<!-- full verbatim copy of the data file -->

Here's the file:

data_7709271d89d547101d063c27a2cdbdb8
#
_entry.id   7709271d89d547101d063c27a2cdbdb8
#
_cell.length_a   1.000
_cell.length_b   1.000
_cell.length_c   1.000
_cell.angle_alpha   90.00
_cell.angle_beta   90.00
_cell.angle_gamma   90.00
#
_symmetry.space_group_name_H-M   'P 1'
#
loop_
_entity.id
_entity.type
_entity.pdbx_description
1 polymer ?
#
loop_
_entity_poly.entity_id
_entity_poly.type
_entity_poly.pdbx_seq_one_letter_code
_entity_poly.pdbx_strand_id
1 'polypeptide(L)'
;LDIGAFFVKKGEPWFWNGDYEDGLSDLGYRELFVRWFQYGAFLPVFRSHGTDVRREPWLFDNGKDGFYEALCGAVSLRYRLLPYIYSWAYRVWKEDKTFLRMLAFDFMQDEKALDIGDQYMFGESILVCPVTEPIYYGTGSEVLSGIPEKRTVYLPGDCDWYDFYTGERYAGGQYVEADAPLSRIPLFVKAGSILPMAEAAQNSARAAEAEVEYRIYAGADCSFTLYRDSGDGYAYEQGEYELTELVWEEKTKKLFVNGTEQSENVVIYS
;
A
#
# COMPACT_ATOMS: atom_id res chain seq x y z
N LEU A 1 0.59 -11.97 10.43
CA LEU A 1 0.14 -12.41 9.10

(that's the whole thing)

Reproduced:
data_7709271d89d547101d063c27a2cdbdb8
#
_entry.id   7709271d89d547101d063c27a2cdbdb8
#
_cell.length_a   1.000
_cell.length_b   1.000
_cell.length_c   1.000
_cell.angle_alpha   90.00
_cell.angle_beta   90.00
_cell.angle_gamma   90.00
#
_symmetry.space_group_name_H-M   'P 1'
#
loop_
_entity.id
_entity.type
_entity.pdbx_description
1 polymer ?
#
loop_
_entity_poly.entity_id
_entity_poly.type
_entity_poly.pdbx_seq_one_letter_code
_entity_poly.pdbx_strand_id
1 'polypeptide(L)'
;LDIGAFFVKKGEPWFWNGDYEDGLSDLGYRELFVRWFQYGAFLPVFRSHGTDVRREPWLFDNGKDGFYEALCGAVSLRYRLLPYIYSWAYRVWKEDKTFLRMLAFDFMQDEKALDIGDQYMFGESILVCPVTEPIYYGTGSEVLSGIPEKRTVYLPGDCDWYDFYTGERYAGGQYVEADAPLSRIPLFVKAGSILPMAEAAQNSARAAEAEVEYRIYAGADCSFTLYRDSGDGYAYEQGEYELTELVWEEKTKKLFVNGTEQSENVVIYS
;
A
#
# COMPACT_ATOMS: atom_id res chain seq x y z
N LEU A 1 0.59 -11.97 10.43
CA LEU A 1 0.14 -12.41 9.10